Comey misstated key Clinton email evidence at hearing, say people close to investigation

FBI Director James B. Comey overstated key findings involving the Hillary Clinton email investigation during testimony to Congress last week, according to people close to the inquiry.


In defending the probe, Comey offered seemingly new details to underscore the seriousness of the situation FBI agents faced last fall when they discovered thousands of Clinton aide Huma Abedin’s emails on the computer of her husband, Anthony Weiner.

“Somehow, her emails were being forwarded to Anthony Weiner, including classified information,” Comey said, adding later, “His then-spouse Huma Abedin appears to have had a regular practice of forwarding emails to him for him I think to print out for her so she could then deliver them to the secretary of state.”

At another point in the testimony, Comey said Abedin “forwarded hundreds and thousands of emails, some of which contain classified information.’’

Neither of those statements is accurate, said people close to the investigation. The inquiry found that Abedin did occasionally forward emails to her husband for printing, but it was a far smaller number than Comey described, and it wasn’t a “regular practice,” these people said. None of the forwarded emails were marked classified, but a small number — a handful, one person said — contained information that was later judged to contain classified information, these people said.

Justice Department and FBI officials are considering whether and how to clarify the misstatements, said people familiar with the matter. The issue of the misstatements was first reported by ProPublica.

Comey spent hours testifying at the Senate hearing defending his handling of the investigation of Clinton’s use of a private server for work while she was secretary of state, saying it made him “mildly nauseous” to think he might have affected the outcome of the presidential election but insisting that he had no regrets and would not have handled it differently.

Comey’s handling of the Clinton inquiry has come under sustained criticism from Democrats — including Clinton — who say it was a major factor that contributed to her presidential election defeat in November to Donald Trump. On Oct. 28, less than two weeks before Election Day, the director notified Congress that new Clinton-related emails had been found on a laptop belonging to Weiner.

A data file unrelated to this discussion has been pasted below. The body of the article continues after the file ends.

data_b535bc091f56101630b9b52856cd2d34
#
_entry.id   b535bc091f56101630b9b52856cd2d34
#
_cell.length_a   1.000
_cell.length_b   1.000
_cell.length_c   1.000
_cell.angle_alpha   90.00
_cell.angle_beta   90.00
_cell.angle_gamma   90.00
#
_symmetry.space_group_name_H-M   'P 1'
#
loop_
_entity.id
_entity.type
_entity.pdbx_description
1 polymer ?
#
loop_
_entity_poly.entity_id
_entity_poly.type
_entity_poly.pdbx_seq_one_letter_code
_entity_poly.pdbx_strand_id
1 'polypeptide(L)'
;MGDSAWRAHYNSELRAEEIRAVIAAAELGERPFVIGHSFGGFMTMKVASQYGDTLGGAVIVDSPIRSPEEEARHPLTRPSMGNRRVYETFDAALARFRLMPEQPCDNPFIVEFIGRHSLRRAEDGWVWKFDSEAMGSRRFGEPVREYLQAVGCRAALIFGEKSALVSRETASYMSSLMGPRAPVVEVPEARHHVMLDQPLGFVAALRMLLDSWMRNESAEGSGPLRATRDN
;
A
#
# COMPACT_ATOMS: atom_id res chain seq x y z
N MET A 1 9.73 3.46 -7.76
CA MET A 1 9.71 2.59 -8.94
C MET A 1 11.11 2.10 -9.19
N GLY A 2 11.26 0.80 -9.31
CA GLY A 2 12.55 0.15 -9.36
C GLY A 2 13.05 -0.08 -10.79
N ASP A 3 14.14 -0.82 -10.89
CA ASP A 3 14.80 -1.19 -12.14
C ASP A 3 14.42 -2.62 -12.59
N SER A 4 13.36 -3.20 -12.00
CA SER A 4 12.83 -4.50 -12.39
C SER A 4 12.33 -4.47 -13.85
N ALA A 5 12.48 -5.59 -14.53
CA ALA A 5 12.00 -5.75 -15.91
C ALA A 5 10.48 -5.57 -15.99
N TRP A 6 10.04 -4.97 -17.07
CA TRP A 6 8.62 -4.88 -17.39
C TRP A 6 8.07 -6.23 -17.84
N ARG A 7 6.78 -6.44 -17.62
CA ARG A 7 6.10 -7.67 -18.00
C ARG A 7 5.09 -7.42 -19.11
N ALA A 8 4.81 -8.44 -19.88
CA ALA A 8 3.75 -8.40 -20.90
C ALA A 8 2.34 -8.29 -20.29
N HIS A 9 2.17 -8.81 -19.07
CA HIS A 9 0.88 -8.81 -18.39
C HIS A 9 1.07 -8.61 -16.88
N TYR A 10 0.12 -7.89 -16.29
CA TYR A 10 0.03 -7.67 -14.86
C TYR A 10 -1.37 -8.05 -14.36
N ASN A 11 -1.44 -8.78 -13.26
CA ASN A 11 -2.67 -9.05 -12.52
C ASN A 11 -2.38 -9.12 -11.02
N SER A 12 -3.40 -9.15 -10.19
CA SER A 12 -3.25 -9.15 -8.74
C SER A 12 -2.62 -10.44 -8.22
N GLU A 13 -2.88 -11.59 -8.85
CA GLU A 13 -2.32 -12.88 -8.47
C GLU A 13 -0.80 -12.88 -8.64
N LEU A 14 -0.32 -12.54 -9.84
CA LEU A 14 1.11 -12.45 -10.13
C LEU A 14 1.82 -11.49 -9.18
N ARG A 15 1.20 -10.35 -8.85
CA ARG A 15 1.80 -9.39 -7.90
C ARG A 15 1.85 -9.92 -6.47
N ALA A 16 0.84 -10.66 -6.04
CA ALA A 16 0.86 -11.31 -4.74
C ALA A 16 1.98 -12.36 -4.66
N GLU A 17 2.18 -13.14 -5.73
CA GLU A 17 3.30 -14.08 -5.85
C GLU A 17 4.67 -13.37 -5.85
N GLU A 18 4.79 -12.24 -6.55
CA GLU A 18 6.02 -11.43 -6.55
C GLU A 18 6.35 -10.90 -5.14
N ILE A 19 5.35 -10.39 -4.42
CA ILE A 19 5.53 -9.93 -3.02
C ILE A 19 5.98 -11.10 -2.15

Days later, investigators obtained a search warrant to examine about 3,000 messages on the device that were work-related. Of those, Comey said, agents found a dozen that contained classified information, but they were messages investigators had already seen.

The misstatements in testimony aren’t the first time Comey has overstated a key fact in a high-profile probe.

A year ago, while speaking at a security forum in London, the director miscalculated the price the FBI had paid for a technique to crack into a locked iPhone belonging to one of the dead suspects in a terrorist attack in San Bernardino, Calif.

FBI Director James B. Comey testifies on May 3 before the Senate Judiciary Committee hearing. (Carolyn Kaster/AP)

At the event, he said the cost of the phone hacking tool was “more than I will make in the remainder of this job, which is seven years and four months, for sure.’’ Based on Comey’s salary, his comment strongly implied the bureau paid at least $1.3 million to get into the phone, which belonged to Syed Rizwan Farook. Farook and his wife killed 14 people during a December 2015 terrorist attack.

People close to that case said the FBI actually paid about $900,000.


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